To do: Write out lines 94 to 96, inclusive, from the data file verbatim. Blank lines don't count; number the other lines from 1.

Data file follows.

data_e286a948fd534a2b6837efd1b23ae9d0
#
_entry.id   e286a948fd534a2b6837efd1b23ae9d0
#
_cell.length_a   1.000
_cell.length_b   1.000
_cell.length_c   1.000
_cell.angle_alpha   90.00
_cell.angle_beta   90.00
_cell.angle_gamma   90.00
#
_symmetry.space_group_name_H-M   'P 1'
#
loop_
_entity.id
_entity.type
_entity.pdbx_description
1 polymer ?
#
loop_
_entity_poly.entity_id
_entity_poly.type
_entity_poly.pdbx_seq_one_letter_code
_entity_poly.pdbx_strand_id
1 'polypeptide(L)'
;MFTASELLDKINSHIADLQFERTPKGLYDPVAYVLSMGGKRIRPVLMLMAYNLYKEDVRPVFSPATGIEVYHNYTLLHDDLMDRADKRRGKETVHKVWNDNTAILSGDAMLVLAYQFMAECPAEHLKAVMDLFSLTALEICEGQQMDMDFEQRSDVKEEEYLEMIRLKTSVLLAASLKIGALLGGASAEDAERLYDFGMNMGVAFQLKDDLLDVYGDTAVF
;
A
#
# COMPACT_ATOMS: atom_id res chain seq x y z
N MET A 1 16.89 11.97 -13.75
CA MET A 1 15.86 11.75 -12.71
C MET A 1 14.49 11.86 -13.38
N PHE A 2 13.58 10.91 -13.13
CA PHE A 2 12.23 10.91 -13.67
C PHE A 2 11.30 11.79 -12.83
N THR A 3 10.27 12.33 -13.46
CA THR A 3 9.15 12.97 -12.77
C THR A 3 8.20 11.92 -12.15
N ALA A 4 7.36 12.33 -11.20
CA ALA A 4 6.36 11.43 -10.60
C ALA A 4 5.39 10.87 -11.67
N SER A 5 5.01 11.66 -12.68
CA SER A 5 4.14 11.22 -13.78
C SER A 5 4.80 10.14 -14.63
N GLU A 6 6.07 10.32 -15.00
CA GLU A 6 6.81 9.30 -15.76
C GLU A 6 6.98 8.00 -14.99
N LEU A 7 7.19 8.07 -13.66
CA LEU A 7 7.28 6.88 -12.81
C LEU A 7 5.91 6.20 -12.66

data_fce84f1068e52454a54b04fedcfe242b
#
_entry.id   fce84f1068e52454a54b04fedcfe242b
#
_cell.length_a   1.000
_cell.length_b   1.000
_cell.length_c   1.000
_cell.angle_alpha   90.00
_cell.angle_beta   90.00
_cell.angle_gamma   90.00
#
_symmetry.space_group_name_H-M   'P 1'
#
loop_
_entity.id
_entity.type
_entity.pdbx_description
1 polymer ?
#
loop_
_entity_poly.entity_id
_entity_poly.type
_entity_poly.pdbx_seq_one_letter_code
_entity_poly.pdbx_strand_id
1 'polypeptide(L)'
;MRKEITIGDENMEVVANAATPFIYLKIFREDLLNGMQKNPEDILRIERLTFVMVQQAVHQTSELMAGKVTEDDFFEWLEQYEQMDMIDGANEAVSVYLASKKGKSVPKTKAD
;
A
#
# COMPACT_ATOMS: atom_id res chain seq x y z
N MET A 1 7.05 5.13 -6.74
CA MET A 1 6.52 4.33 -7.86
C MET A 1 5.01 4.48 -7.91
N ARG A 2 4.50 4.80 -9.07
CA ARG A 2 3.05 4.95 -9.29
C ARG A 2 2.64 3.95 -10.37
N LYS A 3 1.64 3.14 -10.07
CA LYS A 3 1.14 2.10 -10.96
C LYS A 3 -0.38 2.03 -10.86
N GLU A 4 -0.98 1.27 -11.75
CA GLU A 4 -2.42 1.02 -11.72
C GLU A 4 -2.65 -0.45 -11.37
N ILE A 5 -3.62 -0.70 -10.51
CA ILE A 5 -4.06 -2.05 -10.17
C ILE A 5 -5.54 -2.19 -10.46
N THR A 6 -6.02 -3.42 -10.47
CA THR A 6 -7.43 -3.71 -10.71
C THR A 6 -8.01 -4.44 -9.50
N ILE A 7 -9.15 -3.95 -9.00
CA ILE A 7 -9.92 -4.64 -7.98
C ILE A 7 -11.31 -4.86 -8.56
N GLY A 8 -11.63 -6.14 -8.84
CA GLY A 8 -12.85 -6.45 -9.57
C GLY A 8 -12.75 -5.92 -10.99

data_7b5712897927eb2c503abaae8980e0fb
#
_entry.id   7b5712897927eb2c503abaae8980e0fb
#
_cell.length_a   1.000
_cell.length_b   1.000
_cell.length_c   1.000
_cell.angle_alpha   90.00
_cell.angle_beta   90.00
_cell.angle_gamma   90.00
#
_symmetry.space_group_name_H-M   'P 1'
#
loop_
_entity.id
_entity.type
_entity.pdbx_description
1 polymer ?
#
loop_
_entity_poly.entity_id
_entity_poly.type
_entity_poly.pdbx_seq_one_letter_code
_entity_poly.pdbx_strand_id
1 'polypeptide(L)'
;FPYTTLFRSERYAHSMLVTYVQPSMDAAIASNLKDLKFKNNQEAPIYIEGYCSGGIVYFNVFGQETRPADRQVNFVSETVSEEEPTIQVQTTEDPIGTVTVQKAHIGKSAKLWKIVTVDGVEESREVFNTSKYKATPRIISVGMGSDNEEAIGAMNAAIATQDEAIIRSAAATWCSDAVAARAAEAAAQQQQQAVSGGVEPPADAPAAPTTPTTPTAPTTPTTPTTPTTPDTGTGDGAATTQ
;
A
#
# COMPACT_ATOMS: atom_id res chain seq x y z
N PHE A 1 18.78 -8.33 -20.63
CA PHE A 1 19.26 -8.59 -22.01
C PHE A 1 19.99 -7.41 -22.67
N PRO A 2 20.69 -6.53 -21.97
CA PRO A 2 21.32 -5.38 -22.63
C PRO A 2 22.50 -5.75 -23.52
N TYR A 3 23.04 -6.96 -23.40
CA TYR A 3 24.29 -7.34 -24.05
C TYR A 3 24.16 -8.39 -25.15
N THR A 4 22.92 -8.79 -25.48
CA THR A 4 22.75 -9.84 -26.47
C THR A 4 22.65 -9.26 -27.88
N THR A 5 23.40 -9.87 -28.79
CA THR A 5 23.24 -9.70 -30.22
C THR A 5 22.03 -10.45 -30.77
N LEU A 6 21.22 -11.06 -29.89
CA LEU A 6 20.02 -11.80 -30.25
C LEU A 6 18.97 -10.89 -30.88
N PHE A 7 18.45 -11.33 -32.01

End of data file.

N ILE A 5 -3.62 -0.70 -10.51
CA ILE A 5 -4.06 -2.05 -10.17
C ILE A 5 -5.54 -2.19 -10.46